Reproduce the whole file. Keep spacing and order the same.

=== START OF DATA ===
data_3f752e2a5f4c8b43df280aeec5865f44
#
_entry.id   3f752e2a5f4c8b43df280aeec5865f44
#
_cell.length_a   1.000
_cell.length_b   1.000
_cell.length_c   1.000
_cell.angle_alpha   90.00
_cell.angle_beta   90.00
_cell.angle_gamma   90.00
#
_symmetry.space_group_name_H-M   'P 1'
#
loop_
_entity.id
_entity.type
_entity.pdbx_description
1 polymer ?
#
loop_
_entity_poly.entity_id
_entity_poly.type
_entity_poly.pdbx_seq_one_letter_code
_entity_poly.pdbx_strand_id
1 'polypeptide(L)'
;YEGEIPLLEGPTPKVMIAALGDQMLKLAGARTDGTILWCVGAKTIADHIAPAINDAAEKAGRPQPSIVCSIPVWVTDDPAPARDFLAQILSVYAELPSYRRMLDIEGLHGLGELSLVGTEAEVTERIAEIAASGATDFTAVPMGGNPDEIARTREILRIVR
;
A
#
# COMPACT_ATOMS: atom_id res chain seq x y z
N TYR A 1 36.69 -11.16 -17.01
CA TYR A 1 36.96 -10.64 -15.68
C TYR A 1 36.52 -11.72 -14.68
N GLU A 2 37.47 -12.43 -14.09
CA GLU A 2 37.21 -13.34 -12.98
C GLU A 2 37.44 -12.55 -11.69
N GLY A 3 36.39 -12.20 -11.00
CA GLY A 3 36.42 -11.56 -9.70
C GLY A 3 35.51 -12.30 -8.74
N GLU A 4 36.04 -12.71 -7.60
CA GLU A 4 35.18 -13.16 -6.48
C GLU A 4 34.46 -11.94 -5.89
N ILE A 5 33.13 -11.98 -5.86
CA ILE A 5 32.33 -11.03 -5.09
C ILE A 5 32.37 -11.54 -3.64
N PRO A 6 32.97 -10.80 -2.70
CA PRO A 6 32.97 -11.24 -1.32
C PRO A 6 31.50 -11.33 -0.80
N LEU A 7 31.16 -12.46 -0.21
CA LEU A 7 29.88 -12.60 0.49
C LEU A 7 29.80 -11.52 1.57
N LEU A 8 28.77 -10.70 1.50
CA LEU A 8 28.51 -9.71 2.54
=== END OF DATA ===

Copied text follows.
data_3f752e2a5f4c8b43df280aeec5865f44
#
_entry.id   3f752e2a5f4c8b43df280aeec5865f44
#
_cell.length_a   1.000
_cell.length_b   1.000
_cell.length_c   1.000
_cell.angle_alpha   90.00
_cell.angle_beta   90.00
_cell.angle_gamma   90.00
#
_symmetry.space_group_name_H-M   'P 1'
#
loop_
_entity.id
_entity.type
_entity.pdbx_description
1 polymer ?
#
loop_
_entity_poly.entity_id
_entity_poly.type
_entity_poly.pdbx_seq_one_letter_code
_entity_poly.pdbx_strand_id
1 'polypeptide(L)'
;YEGEIPLLEGPTPKVMIAALGDQMLKLAGARTDGTILWCVGAKTIADHIAPAINDAAEKAGRPQPSIVCSIPVWVTDDPAPARDFLAQILSVYAELPSYRRMLDIEGLHGLGELSLVGTEAEVTERIAEIAASGATDFTAVPMGGNPDEIARTREILRIVR
;
A
#
# COMPACT_ATOMS: atom_id res chain seq x y z
N TYR A 1 36.69 -11.16 -17.01
CA TYR A 1 36.96 -10.64 -15.68
C TYR A 1 36.52 -11.72 -14.68
N GLU A 2 37.47 -12.43 -14.09
CA GLU A 2 37.21 -13.34 -12.98
C GLU A 2 37.44 -12.55 -11.69
N GLY A 3 36.39 -12.20 -11.00
CA GLY A 3 36.42 -11.56 -9.70
C GLY A 3 35.51 -12.30 -8.74
N GLU A 4 36.04 -12.71 -7.60
CA GLU A 4 35.18 -13.16 -6.48
C GLU A 4 34.46 -11.94 -5.89
N ILE A 5 33.13 -11.98 -5.86
CA ILE A 5 32.33 -11.03 -5.09
C ILE A 5 32.37 -11.54 -3.64
N PRO A 6 32.97 -10.80 -2.70
CA PRO A 6 32.97 -11.24 -1.32
C PRO A 6 31.50 -11.33 -0.80
N LEU A 7 31.16 -12.46 -0.21
CA LEU A 7 29.88 -12.60 0.49
C LEU A 7 29.80 -11.52 1.57
N LEU A 8 28.77 -10.70 1.50
CA LEU A 8 28.51 -9.71 2.54